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12/1/2016 8:32:46 AM
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Posted: 2/10/2010 5:26:10 PM EST
Decided to give Duck and Goose Hunting a try again this past season after 25 years. ( I went when was a kid with Grandpa, and was cold, wet, and miserable)

I just used my heavy deer hunting clothes (bibs and coats), and my Muck boots. It worked, but would not want to do it all the time.

So I started looking for some chest waders, and WOW are there all kinds of brands and variances.


What has me a little puzzled is, they have Stocking feet waders in camo and such.
What are these for and are they really practical?

So looking for some advice, guidance, and recommendations.

So School me!!!!!!!!!
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Posted: 2/11/2010 4:33:58 PM EST
My favorite type are rubber/canvas that are insulated. Neoprene waders are a little easier to move around in but for me, durability trumps all for me and you can't beat canvas covered rubber. Some brands I would recommend are Hodgman and MadDog. If the weather is nicer during your season than it is here in Minnesota you probably can forgo the insulated type.
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Posted: 2/11/2010 4:49:12 PM EST
[Last Edit: 2/11/2010 4:50:18 PM EST by Popo]
If you buy anything but the 5 mmm Hodgman neoprene, you are backing up. I can't tell you about a stocking foot wader because they are for fly fishermen. I am on my 2nd pr of Hodgmans. I duck hunt in Arkansas, in timber. You won't get any rougher on waders than that environment.

You put on a pair of sweat pants under neoprenes, and you are good down to ~0~

Try this place: www.mackspw.com They have a huge sale going on right now.
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Posted: 2/16/2010 6:03:36 AM EST
I like the Hodgmans too. I use the Cabela's 1600 Supermags and the Cabela's Dry Plus wader. You can't beat Cabela's return policy either. Mack's Pairie Wings have good waders too. They are made by Hodgman but cheaper. They have $4.95 flat shipping on all their web orders right now. If you are a little bigger guy you will want to get the Stout size as they have lots more room in them.

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Posted: 2/16/2010 7:14:51 AM EST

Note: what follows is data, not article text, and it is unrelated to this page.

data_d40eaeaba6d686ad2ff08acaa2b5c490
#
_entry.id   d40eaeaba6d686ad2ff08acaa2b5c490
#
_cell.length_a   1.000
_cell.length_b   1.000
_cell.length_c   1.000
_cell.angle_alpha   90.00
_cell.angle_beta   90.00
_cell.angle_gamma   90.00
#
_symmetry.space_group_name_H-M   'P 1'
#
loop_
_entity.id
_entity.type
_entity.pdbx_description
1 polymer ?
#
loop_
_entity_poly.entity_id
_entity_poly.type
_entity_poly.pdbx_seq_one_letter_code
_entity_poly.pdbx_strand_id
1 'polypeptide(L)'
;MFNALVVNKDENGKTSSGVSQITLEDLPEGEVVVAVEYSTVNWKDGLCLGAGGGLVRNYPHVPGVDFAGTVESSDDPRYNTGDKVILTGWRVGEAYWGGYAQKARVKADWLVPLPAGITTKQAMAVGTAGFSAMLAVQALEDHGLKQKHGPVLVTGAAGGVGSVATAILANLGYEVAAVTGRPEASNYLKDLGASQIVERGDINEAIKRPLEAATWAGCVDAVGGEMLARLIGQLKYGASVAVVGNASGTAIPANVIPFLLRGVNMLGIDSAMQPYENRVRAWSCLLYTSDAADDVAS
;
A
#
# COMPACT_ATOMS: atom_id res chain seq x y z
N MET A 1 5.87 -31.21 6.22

Originally Posted By Drahthaar_dude:
I like the Hodgmans too. I use the Cabela's 1600 Supermags and the Cabela's Dry Plus wader. You can't beat Cabela's return policy either. Mack's Pairie Wings have good waders too. They are made by Hodgman but cheaper. They have $4.95 flat shipping on all their web orders right now. If you are a little bigger guy you will want to get the Stout size as they have lots more room in them.

http://i33.photobucket.com/albums/d99/sig228/013.jpg
Thanks.

I was beginning to wonder if anyone had any advice.

Thanks for the advice about the Stout sizes. I am now at my Retirement weight, so the stout size is probably best.

That pic looks like you guys are just having to much fun. Let me know if there is room for a stow away.
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Posted: 2/16/2010 7:21:14 AM EST
I got the ones with a zipper front. I need that in my old age because I have to take a piss every 20 minutes.
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Posted: 2/16/2010 7:25:18 AM EST

Originally Posted By widmn:
I got the ones with a zipper front. I need that in my old age because I have to take a piss every 20 minutes.


I looked at these, but kinda got worried after all the negative reviews I saw about the zipper leaking after awhile.
This was serious concern for me.
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Posted: 2/16/2010 10:20:33 AM EST
No problem. We can always find room for an out-of-stater to come hunt with us. TN has some good duckin spots to though. We do get a few diver down our way which makes for a fun shoot. Here's some Cans working my dekes.



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Posted: 2/16/2010 11:41:23 AM EST
[Last Edit: 2/16/2010 11:42:48 AM EST by supremeweasel67]

Originally Posted By Drahthaar_dude:
No problem. We can always find room for an out-of-stater to come hunt with us. TN has some good duckin spots to though. We do get a few diver down our way which makes for a fun shoot. Here's some Cans working my dekes.

http://i7.photobucket.com/albums/y267/sig225/IMG_0199.jpg
http://i7.photobucket.com/albums/y267/sig225/IMG_0200.jpg
http://i7.photobucket.com/albums/y267/sig225/IMG_0202.jpg

Awesome pics.

You are right, there are some GREAT duck/goose hunting places around here. Some demand GREAT $$$$$$ to.
Like I mentioned in OP, I had only been twice when was younger. MISERABLE is all I can say. My 3rd trip was this past Jan. in Southern IL. when took some Wounded American Heroes. So I am an Amateur when it comes to duck/goose hunting and would rather be around/learn from some folks before getting into the fancy stuff.

Thanks for the kind invite, and I may take you up on it this coming year. You Ohio guys never quit to amaze me with your generosity. Here is a link www.ar15.com/archive/topic.html?b=8&f=12&t=382504 to an event that was put together this past year for some Wounded American Heroes I had the privilege of taking to Ohio
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Posted: 2/16/2010 6:21:01 PM EST
I use Cabelas 1200 gram waders. First time out with them in 22 degree weather I was not cold
-Craig